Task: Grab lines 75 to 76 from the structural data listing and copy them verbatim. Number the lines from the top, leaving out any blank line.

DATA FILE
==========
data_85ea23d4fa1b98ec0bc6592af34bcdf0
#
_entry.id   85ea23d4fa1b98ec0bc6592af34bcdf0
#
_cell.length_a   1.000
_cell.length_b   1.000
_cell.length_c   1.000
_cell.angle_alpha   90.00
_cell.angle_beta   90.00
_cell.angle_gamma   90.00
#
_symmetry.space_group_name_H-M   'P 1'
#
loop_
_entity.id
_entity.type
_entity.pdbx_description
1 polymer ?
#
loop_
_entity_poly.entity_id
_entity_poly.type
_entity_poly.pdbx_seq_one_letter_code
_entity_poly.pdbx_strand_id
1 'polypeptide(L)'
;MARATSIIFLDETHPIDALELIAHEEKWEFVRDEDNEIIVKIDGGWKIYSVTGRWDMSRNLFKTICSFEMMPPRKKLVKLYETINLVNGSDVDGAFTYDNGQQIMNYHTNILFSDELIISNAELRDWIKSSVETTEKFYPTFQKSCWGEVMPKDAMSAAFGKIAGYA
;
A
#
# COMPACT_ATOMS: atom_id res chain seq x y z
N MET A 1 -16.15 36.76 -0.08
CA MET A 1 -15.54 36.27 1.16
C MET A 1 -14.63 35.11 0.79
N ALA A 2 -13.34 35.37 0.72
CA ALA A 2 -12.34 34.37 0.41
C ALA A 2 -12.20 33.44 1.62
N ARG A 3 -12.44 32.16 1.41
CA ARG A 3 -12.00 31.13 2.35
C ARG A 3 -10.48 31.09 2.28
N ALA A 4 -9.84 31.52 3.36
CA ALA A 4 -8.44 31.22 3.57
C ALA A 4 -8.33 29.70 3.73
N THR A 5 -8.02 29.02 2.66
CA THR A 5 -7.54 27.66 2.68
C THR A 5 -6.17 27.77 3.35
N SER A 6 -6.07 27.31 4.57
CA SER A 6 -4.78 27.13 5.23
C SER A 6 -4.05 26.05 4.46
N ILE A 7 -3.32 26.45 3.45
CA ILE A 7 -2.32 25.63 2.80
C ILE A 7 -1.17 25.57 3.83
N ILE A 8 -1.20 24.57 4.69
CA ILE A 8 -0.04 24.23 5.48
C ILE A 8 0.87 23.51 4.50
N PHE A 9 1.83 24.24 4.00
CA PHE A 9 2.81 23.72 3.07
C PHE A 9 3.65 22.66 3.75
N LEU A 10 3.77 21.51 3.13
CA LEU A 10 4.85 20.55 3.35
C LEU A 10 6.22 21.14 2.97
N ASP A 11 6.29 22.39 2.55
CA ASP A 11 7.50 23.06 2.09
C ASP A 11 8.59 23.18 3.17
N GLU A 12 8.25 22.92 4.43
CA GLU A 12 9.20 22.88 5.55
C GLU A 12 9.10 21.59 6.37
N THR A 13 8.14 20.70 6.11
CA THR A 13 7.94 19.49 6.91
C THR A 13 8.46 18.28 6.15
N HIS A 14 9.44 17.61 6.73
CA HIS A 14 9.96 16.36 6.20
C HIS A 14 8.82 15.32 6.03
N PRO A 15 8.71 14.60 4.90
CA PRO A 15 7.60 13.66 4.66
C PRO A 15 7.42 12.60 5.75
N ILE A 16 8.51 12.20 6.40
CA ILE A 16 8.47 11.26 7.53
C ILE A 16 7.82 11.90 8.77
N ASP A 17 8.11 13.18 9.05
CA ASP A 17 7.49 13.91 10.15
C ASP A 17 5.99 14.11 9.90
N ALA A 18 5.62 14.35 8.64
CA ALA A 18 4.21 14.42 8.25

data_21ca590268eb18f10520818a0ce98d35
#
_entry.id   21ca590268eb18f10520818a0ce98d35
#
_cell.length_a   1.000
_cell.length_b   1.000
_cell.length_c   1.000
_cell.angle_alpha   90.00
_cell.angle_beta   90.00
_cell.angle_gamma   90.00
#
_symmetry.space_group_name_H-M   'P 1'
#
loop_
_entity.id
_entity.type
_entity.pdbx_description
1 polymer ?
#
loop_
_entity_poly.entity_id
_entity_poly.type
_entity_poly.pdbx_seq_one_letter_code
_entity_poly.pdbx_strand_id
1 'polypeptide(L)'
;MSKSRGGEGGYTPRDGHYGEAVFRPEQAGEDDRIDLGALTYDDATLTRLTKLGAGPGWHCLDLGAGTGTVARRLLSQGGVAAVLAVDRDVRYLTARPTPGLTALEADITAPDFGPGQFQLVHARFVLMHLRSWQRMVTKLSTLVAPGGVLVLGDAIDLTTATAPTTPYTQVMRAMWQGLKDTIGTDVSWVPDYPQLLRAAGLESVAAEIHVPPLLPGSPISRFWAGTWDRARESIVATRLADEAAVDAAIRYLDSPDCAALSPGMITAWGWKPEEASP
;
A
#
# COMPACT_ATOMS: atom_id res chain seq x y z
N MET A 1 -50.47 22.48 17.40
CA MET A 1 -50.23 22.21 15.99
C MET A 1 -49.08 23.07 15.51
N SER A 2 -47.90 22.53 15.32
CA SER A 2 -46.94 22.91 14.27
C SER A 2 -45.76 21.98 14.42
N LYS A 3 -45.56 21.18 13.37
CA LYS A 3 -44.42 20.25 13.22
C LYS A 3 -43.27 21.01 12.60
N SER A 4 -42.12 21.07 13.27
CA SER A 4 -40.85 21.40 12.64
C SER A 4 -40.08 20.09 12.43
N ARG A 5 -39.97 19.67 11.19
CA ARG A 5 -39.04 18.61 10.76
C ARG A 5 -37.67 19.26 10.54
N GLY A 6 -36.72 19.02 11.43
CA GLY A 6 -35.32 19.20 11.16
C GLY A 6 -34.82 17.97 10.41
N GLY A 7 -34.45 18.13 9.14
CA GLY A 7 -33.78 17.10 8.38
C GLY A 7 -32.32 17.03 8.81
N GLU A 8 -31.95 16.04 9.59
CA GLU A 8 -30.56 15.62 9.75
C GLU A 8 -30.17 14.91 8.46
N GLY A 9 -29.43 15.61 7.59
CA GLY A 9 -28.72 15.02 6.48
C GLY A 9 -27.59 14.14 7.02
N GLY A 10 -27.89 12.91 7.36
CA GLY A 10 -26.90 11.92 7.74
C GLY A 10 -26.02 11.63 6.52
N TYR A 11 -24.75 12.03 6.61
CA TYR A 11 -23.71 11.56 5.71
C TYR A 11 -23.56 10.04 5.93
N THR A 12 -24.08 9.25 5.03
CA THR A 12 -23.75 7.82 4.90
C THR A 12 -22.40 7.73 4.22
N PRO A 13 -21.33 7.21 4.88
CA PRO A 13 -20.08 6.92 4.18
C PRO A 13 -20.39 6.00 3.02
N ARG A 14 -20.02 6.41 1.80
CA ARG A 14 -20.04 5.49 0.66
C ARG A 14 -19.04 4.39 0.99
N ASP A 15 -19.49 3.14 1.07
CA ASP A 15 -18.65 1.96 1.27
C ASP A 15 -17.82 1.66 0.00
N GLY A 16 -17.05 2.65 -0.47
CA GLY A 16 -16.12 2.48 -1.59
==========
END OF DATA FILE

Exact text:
C PRO A 15 7.42 12.60 5.75
N ILE A 16 8.51 12.20 6.40